Influencer Marketing: How to Build A Profitable Influencer Program Without Sacrificing Revenue

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Illustration by Jennifer Tapias Derch

Looking for a way to build a loyal customer base and increase your brand awareness? Want to meet your marketing goals faster? 

If you answered yes to either question, influencer marketing could be what your business needs. Its global market cap of almost $6 billion in 2020 and compound annual growth rate of 32% clearly illustrate its rapid adoption and future potential.

But does influencer marketing actually generate sales?

In many cases, the answer is a resounding yes: 62% of marketers say they’ve seen an increase in sales when working with influencers on campaigns. 

In this guide, you’ll discover how to create your influencer marketing strategy with successful examples of brands. 

We’ll cover:

  1. What is influencer marketing?
  2. Benefits of influencer marketing for ecommerce businesses
  3. How to create an influencer marketing strategy
  4. Great examples of influencer marketing

What is influencer marketing?

Influencer marketing is defined as a form of marketing that lets brands leverage the trust and audiences that influencers have built over the years to gain visibility with potential customers. 

By getting endorsements from influencers, who are seen as experts and trustworthy sources of information, brands can tap into the social proof that comes as a result and use that to drive sales. 

A MediaKix report suggests that 89% of marketers find the ROI from influencer marketing comparable to or better than other marketing channels. What’s more: another report reveals that 75% of marketers have a significant standalone budget dedicated to influencer marketing.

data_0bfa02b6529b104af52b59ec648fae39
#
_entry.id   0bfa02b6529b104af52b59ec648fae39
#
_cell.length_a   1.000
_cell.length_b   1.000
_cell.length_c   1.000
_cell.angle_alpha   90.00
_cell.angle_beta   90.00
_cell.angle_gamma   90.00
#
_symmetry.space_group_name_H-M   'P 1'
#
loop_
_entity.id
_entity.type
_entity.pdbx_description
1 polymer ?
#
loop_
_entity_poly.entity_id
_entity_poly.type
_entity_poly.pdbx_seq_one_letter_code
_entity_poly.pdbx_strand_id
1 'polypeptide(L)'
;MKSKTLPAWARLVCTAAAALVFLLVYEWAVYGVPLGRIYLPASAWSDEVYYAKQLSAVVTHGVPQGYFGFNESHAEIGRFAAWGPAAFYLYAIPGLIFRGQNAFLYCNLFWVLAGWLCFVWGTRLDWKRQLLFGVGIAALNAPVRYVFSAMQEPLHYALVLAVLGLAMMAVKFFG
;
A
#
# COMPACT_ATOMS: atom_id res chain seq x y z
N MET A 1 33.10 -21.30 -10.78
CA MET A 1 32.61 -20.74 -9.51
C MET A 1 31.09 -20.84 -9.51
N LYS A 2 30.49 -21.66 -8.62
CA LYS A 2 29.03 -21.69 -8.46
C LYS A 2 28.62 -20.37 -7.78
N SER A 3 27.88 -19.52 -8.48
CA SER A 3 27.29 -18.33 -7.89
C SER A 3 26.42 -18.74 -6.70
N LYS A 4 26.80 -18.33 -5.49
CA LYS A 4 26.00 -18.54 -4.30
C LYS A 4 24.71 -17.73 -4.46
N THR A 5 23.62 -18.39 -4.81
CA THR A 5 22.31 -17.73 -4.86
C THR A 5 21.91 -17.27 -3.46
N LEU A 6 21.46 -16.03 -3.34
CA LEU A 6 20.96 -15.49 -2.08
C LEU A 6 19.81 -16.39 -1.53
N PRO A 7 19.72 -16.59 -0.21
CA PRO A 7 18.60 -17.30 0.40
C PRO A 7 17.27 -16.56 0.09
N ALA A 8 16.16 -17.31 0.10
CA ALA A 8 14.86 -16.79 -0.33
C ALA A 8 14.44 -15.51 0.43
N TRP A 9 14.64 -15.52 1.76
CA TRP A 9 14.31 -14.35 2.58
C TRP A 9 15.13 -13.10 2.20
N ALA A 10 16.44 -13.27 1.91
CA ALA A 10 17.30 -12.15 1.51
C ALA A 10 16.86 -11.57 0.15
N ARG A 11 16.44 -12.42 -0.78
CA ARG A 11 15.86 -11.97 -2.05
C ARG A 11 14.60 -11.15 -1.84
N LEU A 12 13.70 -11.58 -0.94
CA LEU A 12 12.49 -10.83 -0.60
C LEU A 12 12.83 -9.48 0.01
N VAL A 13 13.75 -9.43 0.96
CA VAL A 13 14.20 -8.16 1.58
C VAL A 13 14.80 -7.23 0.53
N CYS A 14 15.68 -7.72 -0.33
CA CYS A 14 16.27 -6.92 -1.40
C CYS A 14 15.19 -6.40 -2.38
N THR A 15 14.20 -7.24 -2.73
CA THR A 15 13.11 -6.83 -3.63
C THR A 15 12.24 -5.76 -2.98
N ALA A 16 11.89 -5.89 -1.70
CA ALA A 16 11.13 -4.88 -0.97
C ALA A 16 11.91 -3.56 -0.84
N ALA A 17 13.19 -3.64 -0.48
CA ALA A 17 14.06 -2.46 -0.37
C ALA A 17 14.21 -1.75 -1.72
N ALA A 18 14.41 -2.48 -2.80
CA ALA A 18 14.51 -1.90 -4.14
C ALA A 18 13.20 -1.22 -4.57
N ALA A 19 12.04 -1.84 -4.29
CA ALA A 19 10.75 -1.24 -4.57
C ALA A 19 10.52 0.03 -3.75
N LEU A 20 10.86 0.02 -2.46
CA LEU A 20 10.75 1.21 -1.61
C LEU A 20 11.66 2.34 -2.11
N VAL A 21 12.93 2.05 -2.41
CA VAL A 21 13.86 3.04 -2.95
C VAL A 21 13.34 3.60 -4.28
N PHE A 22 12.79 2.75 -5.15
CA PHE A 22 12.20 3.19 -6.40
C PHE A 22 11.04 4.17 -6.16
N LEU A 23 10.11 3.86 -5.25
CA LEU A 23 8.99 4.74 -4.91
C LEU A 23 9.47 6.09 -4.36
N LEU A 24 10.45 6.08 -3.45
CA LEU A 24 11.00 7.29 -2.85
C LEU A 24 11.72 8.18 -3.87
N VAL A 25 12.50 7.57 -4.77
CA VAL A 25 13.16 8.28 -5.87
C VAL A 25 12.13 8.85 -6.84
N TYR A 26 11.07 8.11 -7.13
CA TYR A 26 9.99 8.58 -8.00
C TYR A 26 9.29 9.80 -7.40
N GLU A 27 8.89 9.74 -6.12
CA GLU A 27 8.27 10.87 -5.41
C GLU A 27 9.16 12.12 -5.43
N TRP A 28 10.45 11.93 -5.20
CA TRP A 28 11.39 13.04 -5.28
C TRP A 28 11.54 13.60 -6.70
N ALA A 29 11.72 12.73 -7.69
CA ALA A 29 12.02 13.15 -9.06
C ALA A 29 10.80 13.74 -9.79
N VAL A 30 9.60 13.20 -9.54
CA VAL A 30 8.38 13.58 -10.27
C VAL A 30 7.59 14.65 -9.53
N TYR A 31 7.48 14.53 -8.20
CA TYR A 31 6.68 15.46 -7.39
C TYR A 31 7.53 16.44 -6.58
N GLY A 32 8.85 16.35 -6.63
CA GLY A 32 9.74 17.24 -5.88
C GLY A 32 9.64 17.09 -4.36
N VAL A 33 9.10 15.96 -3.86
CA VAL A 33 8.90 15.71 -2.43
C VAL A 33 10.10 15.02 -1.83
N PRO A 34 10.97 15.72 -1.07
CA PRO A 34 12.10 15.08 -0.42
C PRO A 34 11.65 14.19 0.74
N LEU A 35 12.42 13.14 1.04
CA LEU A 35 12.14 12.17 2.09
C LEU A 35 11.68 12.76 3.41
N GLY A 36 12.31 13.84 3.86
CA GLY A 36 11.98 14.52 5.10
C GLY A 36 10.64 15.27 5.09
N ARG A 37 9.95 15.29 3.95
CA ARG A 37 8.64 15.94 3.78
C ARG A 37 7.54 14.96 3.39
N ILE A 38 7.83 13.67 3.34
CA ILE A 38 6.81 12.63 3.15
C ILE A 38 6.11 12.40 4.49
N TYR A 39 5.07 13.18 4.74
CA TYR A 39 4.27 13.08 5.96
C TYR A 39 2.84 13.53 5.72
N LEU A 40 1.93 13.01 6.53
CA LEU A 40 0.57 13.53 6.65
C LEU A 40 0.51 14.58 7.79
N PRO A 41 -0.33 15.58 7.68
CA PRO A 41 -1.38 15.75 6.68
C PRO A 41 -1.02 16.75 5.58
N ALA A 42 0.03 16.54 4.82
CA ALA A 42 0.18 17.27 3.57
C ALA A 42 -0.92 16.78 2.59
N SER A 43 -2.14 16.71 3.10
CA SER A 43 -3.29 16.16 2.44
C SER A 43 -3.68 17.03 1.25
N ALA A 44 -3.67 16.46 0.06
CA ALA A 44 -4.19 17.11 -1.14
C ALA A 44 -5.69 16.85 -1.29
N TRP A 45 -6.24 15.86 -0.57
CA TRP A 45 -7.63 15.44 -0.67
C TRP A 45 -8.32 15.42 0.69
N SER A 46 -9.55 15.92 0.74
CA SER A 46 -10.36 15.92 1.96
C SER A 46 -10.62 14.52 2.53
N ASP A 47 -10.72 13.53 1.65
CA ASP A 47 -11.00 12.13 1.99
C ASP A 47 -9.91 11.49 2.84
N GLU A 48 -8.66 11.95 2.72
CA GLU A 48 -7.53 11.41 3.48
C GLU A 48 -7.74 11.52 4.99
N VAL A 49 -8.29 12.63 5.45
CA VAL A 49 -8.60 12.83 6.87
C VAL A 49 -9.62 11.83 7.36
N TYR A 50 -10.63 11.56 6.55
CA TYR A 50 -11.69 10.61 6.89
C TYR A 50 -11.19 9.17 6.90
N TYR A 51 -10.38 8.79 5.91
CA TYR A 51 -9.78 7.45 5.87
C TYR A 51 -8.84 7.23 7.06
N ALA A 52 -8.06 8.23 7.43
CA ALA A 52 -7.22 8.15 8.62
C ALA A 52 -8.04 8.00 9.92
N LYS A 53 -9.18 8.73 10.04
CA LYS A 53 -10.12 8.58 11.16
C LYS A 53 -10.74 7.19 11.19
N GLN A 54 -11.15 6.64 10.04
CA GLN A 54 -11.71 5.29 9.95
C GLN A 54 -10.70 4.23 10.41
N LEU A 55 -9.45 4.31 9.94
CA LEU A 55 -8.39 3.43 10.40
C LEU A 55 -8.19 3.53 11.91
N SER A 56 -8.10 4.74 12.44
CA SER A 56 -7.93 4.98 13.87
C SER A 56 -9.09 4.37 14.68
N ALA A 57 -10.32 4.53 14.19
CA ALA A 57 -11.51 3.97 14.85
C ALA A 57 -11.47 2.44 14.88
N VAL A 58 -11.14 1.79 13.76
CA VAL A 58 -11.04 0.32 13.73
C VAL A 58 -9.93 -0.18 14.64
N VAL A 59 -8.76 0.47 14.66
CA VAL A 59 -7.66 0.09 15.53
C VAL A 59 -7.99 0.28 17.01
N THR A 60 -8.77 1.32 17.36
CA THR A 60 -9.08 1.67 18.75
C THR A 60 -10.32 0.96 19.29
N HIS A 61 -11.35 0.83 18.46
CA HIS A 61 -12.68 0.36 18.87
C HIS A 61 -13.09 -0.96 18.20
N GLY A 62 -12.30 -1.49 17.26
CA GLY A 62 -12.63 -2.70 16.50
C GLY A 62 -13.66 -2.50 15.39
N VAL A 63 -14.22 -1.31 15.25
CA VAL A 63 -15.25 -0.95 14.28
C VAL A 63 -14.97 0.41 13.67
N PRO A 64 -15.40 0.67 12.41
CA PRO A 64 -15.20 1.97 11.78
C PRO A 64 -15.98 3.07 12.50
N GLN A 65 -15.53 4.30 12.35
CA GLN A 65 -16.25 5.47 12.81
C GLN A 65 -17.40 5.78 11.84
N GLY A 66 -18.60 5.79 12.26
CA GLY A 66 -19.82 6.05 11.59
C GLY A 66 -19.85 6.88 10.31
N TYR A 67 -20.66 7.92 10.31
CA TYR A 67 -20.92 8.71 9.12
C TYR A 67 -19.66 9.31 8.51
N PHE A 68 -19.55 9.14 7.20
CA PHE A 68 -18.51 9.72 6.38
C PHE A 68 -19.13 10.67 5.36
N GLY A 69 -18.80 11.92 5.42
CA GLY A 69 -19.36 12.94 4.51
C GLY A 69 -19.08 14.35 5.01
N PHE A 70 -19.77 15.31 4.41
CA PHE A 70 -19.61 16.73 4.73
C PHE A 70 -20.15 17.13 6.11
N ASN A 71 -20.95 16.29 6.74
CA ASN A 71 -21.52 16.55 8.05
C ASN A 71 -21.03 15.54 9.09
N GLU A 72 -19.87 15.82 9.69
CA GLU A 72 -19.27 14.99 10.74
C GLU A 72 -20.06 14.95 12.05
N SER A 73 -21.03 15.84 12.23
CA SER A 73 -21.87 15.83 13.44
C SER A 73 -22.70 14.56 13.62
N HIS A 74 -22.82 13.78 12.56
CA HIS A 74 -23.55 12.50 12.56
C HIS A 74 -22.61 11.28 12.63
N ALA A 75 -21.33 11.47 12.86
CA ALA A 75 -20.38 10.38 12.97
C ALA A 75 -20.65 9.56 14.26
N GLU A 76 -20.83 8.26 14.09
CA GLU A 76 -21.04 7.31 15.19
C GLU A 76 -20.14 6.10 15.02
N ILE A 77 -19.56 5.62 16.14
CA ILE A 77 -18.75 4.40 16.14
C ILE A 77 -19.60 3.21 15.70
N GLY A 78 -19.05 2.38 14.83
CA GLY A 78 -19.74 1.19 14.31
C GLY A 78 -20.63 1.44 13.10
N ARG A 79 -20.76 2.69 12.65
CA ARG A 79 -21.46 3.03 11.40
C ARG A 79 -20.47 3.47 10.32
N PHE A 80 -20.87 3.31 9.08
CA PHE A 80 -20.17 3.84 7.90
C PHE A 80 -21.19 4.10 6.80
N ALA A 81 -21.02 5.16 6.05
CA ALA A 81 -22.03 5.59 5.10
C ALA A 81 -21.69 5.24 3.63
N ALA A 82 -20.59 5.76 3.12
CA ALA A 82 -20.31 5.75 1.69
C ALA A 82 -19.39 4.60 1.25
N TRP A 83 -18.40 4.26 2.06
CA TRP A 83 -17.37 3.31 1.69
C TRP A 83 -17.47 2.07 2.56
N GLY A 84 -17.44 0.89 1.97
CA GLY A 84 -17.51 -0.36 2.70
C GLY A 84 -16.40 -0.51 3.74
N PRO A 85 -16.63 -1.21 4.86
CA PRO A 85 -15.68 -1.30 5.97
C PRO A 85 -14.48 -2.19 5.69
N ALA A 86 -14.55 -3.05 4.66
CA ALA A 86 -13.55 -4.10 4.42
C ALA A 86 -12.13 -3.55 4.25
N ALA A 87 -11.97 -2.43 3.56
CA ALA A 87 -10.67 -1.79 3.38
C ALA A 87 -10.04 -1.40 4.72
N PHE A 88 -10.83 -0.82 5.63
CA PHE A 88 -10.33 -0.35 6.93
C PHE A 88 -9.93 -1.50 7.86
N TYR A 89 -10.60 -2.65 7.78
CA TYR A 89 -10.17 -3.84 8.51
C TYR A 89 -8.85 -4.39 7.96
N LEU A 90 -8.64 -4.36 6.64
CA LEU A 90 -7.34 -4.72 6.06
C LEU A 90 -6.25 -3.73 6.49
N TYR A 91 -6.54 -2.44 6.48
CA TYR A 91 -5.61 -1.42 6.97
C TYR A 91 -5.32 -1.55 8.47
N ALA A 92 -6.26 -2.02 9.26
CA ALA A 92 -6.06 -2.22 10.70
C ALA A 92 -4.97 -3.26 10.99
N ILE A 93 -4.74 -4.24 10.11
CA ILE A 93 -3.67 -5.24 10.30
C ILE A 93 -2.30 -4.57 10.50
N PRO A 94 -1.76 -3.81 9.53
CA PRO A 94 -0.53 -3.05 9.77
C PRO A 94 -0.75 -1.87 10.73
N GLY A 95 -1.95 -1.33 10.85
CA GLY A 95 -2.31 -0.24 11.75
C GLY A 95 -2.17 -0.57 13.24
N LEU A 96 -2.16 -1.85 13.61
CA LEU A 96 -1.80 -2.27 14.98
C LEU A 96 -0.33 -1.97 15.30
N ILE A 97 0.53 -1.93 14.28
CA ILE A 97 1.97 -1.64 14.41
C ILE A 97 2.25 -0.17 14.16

So what exactly is an influencer, then? An influencer is someone who’s built a following around a certain niche and who acts as a brand ambassador. In a way, they’re celebrities within their spaces. They share products with their audiences in exchange for money, free products, or experiences. 

Imagine being introduced to a new business by a trusted friend. That’s exactly how customers feel when they get to know your business through an influencer they trust. 

Mejuri is one example of a brand finding success with this approach. The fine jewelry brand, founded by Noura Sakkijha in 2013, has grown largely through the power of influencer marketing. Their social media feed is driven by partnerships with influencers and content creators, and as a result, the brand has successfully created an engaged community and a thriving business.

Learn more: Influencer Marketing Statistics 2021: How Influencers Are Shaping Ecommerce Marketing

Benefits of influencer marketing for ecommerce businesses 

Whether tapping into the desired market segment or increasing sales, ecommerce brands can leverage influencer marketing to reap benefits such as: 

  • Consumer trust. An influencer’s stamp of approval is a powerful form of social proof. In fact, one survey showed consumers trusted influencers more than brands during the pandemic. Tap into the power of influencers to earn trust by association.
  • Expanded reach. Influencers invest a lot of time and energy into building their niche audiences. By partnering with an influencer who resonates with your target customers, your reach to potential new shoppers expands exponentially.